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Israel’s ‘Reasonableness’ Standard Is in the News. But What Is It and Why Do We Need It?

It stands at the center of the government’s plan to undermine the judiciary and stars in this week’s political disaster for Prime Minister Netanyahu. But what exactly is the ‘reasonableness’ standard roiling Israel?

Samuel Sokol is a freelance journalist based in Jerusalem. He was previously a correspondent at the Jerusalem Post and has reported for the Jewish Telegraphic Agency, the Israel Broadcasting Authority and the Times of Israel. He is the author of Putin’s Hybrid War and the Jews.
Sam Sokol
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Arye Dery leaving his home following the Israeli Supreme Court announcement disqualifying him being a minister, Wednesday.
Arye Dery leaving his home following the Israeli Supreme Court announcement disqualifying him being a minister, Wednesday.Credit: Ohad Zwigenberg
Samuel Sokol is a freelance journalist based in Jerusalem. He was previously a correspondent at the Jerusalem Post and has reported for the Jewish Telegraphic Agency, the Israel Broadcasting Authority and the Times of Israel. He is the author of Putin’s Hybrid War and the Jews.
Sam Sokol

On Wednesday, Israel’s High Court of Justice disqualified Shas party chairman Arye Dery from serving as health and interior minister on the basis that his appointment was “unreasonable in the extreme” as he has been convicted three times of criminal offenses and failed in his previous public positions to “serve the public loyally and lawfully.”

Dery’s convictions include tax evasion, corruption as a public official, bribery and fraud.

The decision, and the legal doctrine behind it, sparked immediate backlash on the right and put Prime Minister Benjamin Netanyahu in a political pickle as he is now forced to either replace Dery – which would likely cause tension within his coalition – wait for him to resign, or defy the law and keep him as a minister.

This isn’t the first time that members of the current coalition have come out against this legal standard of reasonableness, with Justice Minister Yariv Levin declaring earlier this month that, as part of his plan to limit the power of the country’s judiciary, he intended to put into place legislation to prevent the High Court from blocking government decisions that it found to be unreasonable.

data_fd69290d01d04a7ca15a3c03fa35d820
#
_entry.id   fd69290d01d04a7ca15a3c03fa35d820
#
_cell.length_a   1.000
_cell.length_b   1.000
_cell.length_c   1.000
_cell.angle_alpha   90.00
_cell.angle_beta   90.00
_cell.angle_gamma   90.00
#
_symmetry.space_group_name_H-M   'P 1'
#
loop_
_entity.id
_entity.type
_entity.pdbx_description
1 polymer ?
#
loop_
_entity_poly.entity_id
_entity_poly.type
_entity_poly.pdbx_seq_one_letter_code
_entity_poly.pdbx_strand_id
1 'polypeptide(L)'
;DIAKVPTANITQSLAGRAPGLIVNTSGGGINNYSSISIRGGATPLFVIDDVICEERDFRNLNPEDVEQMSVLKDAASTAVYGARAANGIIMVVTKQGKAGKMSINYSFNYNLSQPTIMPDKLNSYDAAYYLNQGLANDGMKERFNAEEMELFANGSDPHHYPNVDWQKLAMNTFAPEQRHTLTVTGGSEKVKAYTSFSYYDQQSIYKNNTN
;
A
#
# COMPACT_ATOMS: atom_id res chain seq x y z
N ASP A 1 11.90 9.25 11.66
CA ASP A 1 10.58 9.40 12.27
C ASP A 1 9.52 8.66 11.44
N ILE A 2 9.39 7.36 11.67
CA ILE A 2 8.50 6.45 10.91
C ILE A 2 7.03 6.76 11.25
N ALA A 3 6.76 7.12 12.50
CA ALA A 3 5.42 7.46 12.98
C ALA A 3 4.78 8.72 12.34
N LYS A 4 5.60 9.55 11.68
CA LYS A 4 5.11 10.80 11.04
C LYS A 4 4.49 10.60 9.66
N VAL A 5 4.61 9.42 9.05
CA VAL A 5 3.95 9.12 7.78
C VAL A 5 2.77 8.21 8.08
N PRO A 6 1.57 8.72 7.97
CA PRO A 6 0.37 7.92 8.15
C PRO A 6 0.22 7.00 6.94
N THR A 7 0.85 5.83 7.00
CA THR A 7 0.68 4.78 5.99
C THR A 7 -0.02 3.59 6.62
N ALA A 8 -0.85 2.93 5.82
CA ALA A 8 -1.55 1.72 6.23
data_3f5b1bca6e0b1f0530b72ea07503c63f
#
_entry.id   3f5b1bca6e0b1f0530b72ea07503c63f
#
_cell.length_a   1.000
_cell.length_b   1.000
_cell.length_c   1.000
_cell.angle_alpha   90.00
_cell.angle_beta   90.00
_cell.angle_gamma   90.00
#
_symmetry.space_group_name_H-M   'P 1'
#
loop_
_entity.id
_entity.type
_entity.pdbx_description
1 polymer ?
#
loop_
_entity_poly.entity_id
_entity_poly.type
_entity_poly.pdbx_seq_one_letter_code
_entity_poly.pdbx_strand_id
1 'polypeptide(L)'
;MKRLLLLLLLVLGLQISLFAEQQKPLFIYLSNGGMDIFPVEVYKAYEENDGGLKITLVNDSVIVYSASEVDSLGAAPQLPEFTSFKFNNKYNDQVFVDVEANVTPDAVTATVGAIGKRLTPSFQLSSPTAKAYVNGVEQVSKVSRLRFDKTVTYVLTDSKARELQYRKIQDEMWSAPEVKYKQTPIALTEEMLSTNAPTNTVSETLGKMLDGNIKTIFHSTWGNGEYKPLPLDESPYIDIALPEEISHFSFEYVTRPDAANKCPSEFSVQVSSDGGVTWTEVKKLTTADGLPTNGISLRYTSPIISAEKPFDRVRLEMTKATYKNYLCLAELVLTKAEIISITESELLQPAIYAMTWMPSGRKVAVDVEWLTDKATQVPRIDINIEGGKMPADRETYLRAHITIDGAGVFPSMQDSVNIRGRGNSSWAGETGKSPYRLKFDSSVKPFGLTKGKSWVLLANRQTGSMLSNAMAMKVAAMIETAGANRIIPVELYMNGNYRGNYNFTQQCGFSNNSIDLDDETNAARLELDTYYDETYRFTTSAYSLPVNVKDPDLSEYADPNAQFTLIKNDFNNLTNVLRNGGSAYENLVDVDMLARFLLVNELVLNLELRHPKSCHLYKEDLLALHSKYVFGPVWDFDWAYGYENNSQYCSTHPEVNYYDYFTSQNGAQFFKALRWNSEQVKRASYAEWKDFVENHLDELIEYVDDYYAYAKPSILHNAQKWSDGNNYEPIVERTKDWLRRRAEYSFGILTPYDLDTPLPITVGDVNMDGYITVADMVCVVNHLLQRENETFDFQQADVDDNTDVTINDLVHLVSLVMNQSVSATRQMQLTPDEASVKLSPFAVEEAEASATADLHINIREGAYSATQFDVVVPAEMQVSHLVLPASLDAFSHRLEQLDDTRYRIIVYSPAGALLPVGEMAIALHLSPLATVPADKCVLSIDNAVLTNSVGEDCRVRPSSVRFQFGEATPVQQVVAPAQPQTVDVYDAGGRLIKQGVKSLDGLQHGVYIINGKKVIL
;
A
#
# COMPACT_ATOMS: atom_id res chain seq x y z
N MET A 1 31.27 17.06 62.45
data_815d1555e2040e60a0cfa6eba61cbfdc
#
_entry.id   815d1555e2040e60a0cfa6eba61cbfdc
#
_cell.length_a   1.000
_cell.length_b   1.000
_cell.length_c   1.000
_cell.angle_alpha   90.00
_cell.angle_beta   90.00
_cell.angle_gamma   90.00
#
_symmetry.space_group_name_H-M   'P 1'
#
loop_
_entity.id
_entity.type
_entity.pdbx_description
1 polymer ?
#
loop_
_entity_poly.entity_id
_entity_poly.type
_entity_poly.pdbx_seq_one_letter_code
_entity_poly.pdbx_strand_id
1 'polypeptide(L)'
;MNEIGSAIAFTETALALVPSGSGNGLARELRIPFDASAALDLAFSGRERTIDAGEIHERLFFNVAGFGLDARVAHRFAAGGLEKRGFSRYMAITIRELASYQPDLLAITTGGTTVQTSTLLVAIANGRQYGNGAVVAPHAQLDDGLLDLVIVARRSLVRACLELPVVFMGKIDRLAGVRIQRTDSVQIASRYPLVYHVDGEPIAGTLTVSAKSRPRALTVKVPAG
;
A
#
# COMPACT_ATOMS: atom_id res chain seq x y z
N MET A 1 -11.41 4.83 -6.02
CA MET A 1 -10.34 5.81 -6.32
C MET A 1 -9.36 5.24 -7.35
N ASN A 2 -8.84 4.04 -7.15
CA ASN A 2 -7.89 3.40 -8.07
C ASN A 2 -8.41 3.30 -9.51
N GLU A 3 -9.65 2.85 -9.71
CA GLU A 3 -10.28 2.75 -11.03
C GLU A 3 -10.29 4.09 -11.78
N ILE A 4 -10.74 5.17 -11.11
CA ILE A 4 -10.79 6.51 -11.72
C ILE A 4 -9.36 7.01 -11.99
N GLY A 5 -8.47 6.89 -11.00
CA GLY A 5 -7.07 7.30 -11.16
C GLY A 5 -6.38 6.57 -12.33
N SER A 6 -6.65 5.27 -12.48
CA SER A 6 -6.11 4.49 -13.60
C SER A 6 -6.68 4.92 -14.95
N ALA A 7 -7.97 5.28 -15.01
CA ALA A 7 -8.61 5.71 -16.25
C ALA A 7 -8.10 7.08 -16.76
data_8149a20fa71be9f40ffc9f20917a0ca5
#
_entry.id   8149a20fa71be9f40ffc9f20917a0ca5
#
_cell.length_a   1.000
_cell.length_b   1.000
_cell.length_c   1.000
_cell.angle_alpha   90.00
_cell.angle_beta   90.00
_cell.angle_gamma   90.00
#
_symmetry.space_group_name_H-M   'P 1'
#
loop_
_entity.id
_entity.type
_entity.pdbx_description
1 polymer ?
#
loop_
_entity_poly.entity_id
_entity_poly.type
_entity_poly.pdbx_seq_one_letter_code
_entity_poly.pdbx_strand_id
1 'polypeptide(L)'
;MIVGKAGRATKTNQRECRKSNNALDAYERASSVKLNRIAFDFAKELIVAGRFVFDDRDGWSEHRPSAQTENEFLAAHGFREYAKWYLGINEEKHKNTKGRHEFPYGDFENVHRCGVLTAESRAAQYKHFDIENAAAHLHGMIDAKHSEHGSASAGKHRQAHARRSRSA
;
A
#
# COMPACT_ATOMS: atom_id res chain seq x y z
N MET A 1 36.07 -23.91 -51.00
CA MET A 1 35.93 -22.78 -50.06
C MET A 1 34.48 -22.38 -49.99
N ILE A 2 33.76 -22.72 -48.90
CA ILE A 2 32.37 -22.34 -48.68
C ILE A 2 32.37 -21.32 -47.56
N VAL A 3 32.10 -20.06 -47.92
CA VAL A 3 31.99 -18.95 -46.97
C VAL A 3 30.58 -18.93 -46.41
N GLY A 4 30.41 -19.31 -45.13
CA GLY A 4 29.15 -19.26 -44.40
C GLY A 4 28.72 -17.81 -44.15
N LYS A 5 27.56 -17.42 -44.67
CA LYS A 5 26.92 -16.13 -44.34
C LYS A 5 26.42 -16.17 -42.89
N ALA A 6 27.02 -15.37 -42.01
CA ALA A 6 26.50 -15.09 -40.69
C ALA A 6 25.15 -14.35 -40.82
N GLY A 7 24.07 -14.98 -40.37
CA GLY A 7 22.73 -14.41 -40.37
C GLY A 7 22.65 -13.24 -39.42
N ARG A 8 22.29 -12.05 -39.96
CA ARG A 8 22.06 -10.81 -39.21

“A court of law means there are laws that are written down and exist and are interpreted by the court. That’s the fundamental justification for judicial review,” says Professor Eugene Kontorovich, a director at the Kohelet Policy Forum, a right-wing organization whose stances on neutering the judiciary have been a key input into the government’s planned changes. He declares that a ruling based on a decision’s reasonability “simply has no basis in statute or basic law.”

However, using the standard of reasonableness as grounds for vacating a government decision has a long history in British law and has been part of the Israeli legal system since the establishment of the state, explained Dr. Amir Fuchs, a Senior Researcher at the Israel Democracy Institute.

While it was rarely used during the first decades of Israel’s history, the reasonableness standard became much more common in the 1980s and 90s, he explained, noting that this argument only applies in administrative and not constitutional law and cannot be used to strike down legislation. This means the standard was applied properly in the case of preventing Dery’s appointment, which is administrative in nature.

According to Dr. Fuchs, by definition, the standard of reasonableness refers to a balance between political and public interests in decision-making. An ‘unreasonable’ decision is therefore one which “disproportionately focuses on political interests without sufficient consideration for public trust and its protection.”

Nevertheless, Fuchs says the standard “was never legislated,” but over the years “became the law – common law.”

A good example of this, he said, is the court’s 1993 ruling involving Dery himself.

At the time, the court ruled that Dery and his deputy Rafael Pinchasi must be fired from Yitzhak Rabin’s left-wing government after being indicted for serious offenses, a precedent which Fuchs said shows that this week’s decision was not politically motivated.

Another example is when in 2007 the court declared that then-Prime Minister Ehud Olmert’s government’s decision not to reinforce classrooms in Sderot against missile attacks was “unreasonable,” as it took too long for students to find cover outside. The court then ordered Olmert to immediately reinforce them.

And while Fuchs does acknowledge that the standard of reasonableness has been applied in an “arbitrary way” in the past and “gives a lot of discretion and power to the beliefs of the court,” he maintains that doing away with such an important standard is “throwing the baby out with the bathwater.”

“So we can argue about and scrutinize and have criticism of some of the decisions of the court but to totally wipe out the grounds [of unreasonableness] is a big mistake and in some instances, like the Sderot case, it would leave citizens in a position in which they have no power to protect themselves from a problematic decision made by the executive branch.”

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